Welcome to the Reno News & Review Archives
RN&R photographer Lauren Randolph searches the Truckee Meadows for symbols of the season.
This article was published on 04.30.09
A vote on a domestic relationships bill came the same day that gay Nevadans spent a day lobbying the Nevada Legislature.
By Dennis Myers
The search for a Washoe school superintendent has been troubled.
The state engineer delayed hearings for an application to take water from rural areas for Las Vegas.
Nevada judge discussed pageant controversy on her blog.
The governor’s latest quote.
An art auction is planned to benefit painter Deven Hosselkus, a cancer victim.
By Brad Bynum
Two Nevada newspapers offer different views of the role of journalism.
So much to say, so little time to say it.
By D. Brian Burghart
Love, hate, or indifference—readers express their opinions—sometimes about each other.
Bruce Van Dyke on natural beauty.
By Bruce Van Dyke
The UNR Spring Dance Concert.
By Megan Berner
Square-foot gardener Mel Bartholomew talks about his method of growing big produce in little spaces.
The Mahakaruna Buddhist Meditation Center group may help put your mind at ease.
Bad acting, boring fight scenes—why not just punch yourself in the face?
By Bob Grimm
Going to the movies? Here’s your local guide to the highs and lows of Hollywood’s latest releases.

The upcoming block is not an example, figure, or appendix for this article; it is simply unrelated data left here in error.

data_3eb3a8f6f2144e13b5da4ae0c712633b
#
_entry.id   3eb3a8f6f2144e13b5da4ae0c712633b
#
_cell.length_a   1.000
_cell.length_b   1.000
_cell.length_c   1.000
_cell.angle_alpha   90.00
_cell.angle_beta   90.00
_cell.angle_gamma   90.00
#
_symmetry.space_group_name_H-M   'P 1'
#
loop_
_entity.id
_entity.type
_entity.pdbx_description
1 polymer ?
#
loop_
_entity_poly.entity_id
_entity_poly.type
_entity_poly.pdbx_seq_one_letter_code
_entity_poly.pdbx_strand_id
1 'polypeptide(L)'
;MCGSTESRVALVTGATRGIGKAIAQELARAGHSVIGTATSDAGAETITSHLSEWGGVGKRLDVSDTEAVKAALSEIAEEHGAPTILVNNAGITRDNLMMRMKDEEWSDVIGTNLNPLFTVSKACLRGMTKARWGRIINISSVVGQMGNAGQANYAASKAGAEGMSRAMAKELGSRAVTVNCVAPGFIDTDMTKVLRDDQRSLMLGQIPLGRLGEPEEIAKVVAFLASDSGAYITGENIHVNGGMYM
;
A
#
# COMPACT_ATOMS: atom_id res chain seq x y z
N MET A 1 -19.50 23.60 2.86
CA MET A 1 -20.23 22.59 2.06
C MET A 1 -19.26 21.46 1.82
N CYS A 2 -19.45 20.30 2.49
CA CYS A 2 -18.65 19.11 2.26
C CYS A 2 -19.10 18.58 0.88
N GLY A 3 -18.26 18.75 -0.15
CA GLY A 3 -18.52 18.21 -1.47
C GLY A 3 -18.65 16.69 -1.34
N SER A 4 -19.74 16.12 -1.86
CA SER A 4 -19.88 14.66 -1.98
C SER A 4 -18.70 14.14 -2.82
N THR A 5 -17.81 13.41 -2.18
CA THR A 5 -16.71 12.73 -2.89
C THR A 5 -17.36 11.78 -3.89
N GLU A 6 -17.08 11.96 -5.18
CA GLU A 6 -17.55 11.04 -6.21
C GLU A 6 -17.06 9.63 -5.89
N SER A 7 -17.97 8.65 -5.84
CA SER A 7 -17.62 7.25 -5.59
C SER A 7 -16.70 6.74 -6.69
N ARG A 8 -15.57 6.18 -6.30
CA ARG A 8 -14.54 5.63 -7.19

The Deadly Gallows continue the local traditions of plundering and pillaging.
The food’s just OK, but the service at this Chinese joint is wildly entertaining.
By Sharon Black
UNR’s Trashion Show gets creative with recycled materials.
By Kat Kerlin
Ruling says expired solar rebates can go to those who can use them.
Millions of pounds of drugs are released—legally—into waterways.
White House garden makes conventional agriculture squirm.
Welcome to RN&R’s annual Garden Guide.
What to grow when you’re not much of a gardener.
Compost is one investment that pays great dividends.
By Ronald Shulman
A southwest Reno family decided to eat their yard.
Sheet mulching is a bit like composting on site.
Container gardening allows the growing of flowers and vegetables in the smallest areas.
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